Scammers are taking to social media platforms like Instagram, TikTok, and X (Twitter) to conduct crypto scams, impersonating famous personalities like Elon Musk.
While bad actors used to use text messages and X (Twitter) posts to target victims, widespread access to artificial intelligence is changing their game. They are now making deepfake videos of famous personalities such as Elon Musk, Changpeng Zhao, Vitalik Buterin, and many more.
Modus Operandi of TikTok Scammers
A user scrolls through short videos on TikTok, and sees a deepfake video of Elon Musk talking about a new cryptocurrency or a crypto exchange. Out of curiosity, or maybe greed, the user clicks on the link shared in the TikTok video without checking whether Elon Musk is actually endorsing the product.
Click here to learn about the 8 best P2P crypto exchanges for 2023.
Cybersecurity outlet BleepingComputer tested one of the giveaway scam websites. The website’s user interface showed that the scam crypto exchange had deposited 0.34 Bitcoin (BTC) to users’ accounts.
However, to withdraw the amount, the user must first deposit 0.005 BTC to “activate” the account.
Then scammers stop responding once the funds have been deposited. In some cases, the scammers will also try to steal users’ personal information, citing “know your customers” (KYC) purposes.
Crypto Scams on X (Twitter)
Scammers are not just active on TikTok, but use other social media platforms such as X (Twitter). A simple search of “crypto giveaway” will generate hundreds of phishing tweets, each trying to steal users’ funds through fake giveaways.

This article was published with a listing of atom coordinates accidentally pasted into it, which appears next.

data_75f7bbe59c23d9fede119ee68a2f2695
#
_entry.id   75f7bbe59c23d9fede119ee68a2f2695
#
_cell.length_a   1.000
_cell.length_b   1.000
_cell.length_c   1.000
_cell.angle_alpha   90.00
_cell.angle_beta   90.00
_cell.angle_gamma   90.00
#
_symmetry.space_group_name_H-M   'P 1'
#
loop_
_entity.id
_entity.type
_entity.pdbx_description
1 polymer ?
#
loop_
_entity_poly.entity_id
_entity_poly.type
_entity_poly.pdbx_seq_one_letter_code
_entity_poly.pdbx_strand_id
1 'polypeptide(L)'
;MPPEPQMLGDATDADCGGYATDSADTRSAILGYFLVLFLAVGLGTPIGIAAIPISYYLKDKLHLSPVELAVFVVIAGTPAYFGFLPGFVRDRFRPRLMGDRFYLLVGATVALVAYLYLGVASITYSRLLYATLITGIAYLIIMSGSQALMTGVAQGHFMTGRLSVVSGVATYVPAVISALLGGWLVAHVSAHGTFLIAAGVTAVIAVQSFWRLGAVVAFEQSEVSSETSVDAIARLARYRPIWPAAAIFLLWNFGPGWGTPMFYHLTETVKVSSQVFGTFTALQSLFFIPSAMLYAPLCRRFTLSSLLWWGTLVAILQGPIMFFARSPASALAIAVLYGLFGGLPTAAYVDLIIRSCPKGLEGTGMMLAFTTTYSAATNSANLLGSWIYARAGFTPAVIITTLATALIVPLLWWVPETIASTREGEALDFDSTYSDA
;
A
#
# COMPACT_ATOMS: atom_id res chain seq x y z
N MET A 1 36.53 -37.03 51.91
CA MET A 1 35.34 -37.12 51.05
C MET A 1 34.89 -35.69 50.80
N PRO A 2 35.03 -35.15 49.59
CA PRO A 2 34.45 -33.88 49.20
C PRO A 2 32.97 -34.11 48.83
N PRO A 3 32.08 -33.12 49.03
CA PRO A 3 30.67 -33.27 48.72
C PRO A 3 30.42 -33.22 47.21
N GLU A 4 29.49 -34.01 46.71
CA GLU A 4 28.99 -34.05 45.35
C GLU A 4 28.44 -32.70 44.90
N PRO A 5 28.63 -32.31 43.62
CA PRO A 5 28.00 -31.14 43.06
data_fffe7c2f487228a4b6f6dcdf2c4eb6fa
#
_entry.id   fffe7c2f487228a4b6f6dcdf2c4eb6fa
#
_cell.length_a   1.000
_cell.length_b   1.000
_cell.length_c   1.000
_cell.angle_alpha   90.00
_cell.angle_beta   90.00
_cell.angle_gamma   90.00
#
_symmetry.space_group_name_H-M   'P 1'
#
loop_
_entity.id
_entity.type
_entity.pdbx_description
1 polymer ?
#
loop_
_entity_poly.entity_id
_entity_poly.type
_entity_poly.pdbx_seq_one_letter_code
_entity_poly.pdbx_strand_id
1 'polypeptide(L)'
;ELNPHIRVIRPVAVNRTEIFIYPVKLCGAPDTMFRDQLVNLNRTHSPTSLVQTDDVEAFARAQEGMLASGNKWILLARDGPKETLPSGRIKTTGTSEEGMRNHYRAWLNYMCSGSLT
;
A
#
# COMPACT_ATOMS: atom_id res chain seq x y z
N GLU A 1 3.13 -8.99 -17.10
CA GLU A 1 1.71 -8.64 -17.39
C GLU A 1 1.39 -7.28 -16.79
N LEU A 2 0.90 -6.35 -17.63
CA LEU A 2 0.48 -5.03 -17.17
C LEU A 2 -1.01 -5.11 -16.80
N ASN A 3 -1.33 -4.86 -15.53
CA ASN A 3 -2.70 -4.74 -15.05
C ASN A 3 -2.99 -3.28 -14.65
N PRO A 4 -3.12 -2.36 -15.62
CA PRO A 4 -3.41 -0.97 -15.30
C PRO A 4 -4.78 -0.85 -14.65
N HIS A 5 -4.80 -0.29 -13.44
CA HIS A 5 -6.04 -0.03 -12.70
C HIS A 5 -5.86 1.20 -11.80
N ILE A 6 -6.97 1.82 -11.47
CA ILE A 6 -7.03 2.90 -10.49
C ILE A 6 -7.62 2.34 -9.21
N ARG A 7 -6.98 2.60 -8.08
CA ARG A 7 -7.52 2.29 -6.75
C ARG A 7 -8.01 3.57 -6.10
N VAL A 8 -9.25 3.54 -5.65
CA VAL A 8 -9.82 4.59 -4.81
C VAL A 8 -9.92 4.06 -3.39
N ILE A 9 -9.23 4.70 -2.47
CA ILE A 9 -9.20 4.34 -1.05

Moreover, the scammers use bot accounts to tag users and draw their attention to phishing posts. The screenshot below shows one such post from scammers impersonating Ark Invest and promising a “1% daily return.”
After the post has been published, the bots mention names of crypto enthusiasts through replies.
Recently, users lost over $700,000 after the X (Twitter) account of Ethereum co-founder Vitalik Buterin was hacked. Through Buterin’s account, scammers posted a link that promised free non-fungible tokens (NFTs). The unsuspecting victims who clicked on the link subsequently lost their NFTs.
Earlier this month, a crypto whale lost $24 million through a wallet approval phishing scam. To be on the safer side, users should avoid interacting with social media posts and videos that promise airdrops, crypto, and NFTs giveaways, whitelist access, or anything for free.
Click here to learn more about the 15 most common crypto scams.
For BeInCrypto’s latest Bitcoin (BTC) analysis, click here.
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